Chapter Thirty-seven

51 9 0

At 1 p.m. sharp I met Jimmy at our favorite no-name pub on East State Street. We'd driven in separate cars, so we could pretend to the office that we'd eaten at different restaurants. As if anyone was paying attention.

I planned to regale Jimmy with Becky's high-tech spy mystery about the sleazy stilettos, which I figured would make him laugh as hard as I had. Simone was hardly my vote for Miss Congeniality, but I wouldn't try pinning a murder on her only because she was fond of tacky shoes.

But Jimmy saw it differently. "Somebody killed Deborah," he said, "so we need to investigate every angle." We sat at a table by the window that looked out on East State Street. Our cola drinks were already sitting there, awaiting our greasy fish and chips lunch.

I surveyed him up and down. "Okay," I said, "if you show me where the pod is, I won't kill you."

"Very funny," he replied, "but maybe Simone knows more than she's telling."

"Yep, I think she's hiding vital clues," I said, "like where I can get a pair of those stiletto heels in lizard green." I chuckled at my own joke. "And since when do you care, Pod Boy? Before yesterday, you were withholding information because you didn't want me to get involved."

That spirited exchange was interrupted while our waitress dropped off two large orders of deep-fried cod and fries. She'd served us before, so she dumped a stack of paper napkins near my plate and went to get extra tartar sauce for Jimmy.

Jimmy cut a piece of fish and slathered it in sauce. He winked at me in lieu of an answer. I wouldn't give up.

"Okay, easier question," I said. "Fill me in on this rascal I've heard so little about, this Jimmy Dolan character."

Jimmy grinned and wiped his mouth. "He's an international man of mystery?"

I shook my head.

"Okay, what do you want to know, Luv?"

I'm not neat and my clothes weren't dry clean today, so I picked up the piece of fish by the big end and dipped it into the sauce. Then I bit off the end, put the fish back on my plate, and dug into my fries.

"Tell me how you got exiled to Rockford," I said after savoring a couple of fries. "Who the hell did you manage to piss off?"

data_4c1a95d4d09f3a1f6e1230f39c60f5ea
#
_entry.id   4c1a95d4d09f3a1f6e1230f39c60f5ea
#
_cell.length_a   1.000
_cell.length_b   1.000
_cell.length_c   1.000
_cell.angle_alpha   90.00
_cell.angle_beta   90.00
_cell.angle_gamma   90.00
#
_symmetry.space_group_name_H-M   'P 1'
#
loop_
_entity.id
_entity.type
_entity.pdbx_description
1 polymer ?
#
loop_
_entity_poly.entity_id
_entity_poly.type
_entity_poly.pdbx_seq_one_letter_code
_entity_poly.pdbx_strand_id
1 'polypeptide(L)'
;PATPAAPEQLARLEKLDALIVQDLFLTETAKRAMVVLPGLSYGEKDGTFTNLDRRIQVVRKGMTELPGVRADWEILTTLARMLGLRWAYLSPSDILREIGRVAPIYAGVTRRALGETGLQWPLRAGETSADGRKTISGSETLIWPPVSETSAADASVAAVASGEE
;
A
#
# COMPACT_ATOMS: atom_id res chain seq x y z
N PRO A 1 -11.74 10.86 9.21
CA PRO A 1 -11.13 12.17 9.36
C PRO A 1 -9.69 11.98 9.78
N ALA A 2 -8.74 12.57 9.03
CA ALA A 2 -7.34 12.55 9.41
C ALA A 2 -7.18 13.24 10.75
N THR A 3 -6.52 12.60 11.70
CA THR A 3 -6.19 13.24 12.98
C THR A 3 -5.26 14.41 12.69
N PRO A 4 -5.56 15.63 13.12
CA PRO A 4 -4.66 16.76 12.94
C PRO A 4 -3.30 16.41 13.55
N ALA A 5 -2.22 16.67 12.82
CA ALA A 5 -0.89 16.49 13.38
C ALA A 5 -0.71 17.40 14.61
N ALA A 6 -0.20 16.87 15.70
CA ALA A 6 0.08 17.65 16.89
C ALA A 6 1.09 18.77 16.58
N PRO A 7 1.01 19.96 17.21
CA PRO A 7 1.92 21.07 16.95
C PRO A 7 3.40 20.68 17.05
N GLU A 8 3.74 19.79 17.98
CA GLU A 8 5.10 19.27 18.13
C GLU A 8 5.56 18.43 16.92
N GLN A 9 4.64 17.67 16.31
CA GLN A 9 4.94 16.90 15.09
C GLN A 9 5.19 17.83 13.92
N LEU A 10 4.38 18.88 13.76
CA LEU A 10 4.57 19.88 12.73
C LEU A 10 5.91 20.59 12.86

"Can you wait until we get to the fry stage?" he asked.

I nodded. Jimmy ate in shifts. First came the fried fish course, followed by the fried potato course. He chose not to mix the two food groups.

I asked, "Any other strange eating habits that I should know about?"

He finished a mouthful. "I like popcorn at movies," he said.

"What's so strange about that?"

"I don't eat it until the movie starts."

"What, not even to test the salt?"

He shook his head. "Ruins the taste."

"Of the salt?"

He grinned. "No, eating the popcorn before its time."

"Hmmm. We shall eat no popcorn before its time. Orson Welles, right?"

Jimmy started on his French fry course, so his mouth wasn't as full. He nodded. "But in bloated Ernest and Julio mode. Whereas The Third Man, that was vintage Orson."

"Nice try," I said. "Citizen Kane. Classic Orson."

"And Macbeth?" he parried.

I thought a second. "Orson with a bard?"

"Couldn't have said it better myself," he replied.

"So what about this Dolan guy?" I said. "Can't hide behind Orson all day, Bud."

Jimmy looked at me and chuckled. "Too easy." He ate another French fry. "Okay, scuttlebutt on Dolan is that he's too romantic for his own good. Rescues damsels in distress. Believes in Santa Claus and writes to the Easter Bunny."

I furrowed my brow. "Don't you mean 'believes in the Easter Bunny and writes to Santa Claus'?"

He shook his head. "Santa only brings presents," he said, "but the Easter Bunny hands out Reese's Peanut Butter Eggs."

I nodded. "Always go for the chocolate. Excellent motive, Mr. Dolan. And about this Rockford business?"

Try as he might, Jimmy wasn't going to evade me this time.

"I asked for it," he said.

"By mouthing off?"

"No," he said, "literally. I asked for the assignment."

"You wanted to come to Rockford? Honestly?"

Jimmy chuckled again. "Guilty as charged. It was for Kate, you see."

I smiled, but my lips were scraped tight against my teeth. Kate again.

"Chicago was a little too big for her," he said. "She's from a small town, and she was used to knowing everyone's family."

"That must have been tough in Chicago."

"Yeah. I thought Rockford might be more her size."

"And is it?"

He smiled again. "I met you. No complaints."

"And Kate?"

"She's gotten to know everyone in our building already," he said. "It's only a six-flat, but that's a beginning."

"Is she homesick?"

Again, he smiled. "Sometimes, but she calls her Mum every week and chats for an hour. We got a special deal on overseas calls."

"Ah," I said. "And how are things in the old homeland?"

Jimmy waxed poetic about Kate and her family across the ocean while I finished my meal. It was almost as if he was a member of Kate's family, I thought. Then it hit me again—the awful truth—he was a member of Kate's family. Church ceremony or no, he'd married into the family.

And if you looked at things in the right kind of way, I was the home wrecker.

Death and the MotherlodeWhere stories live. Discover now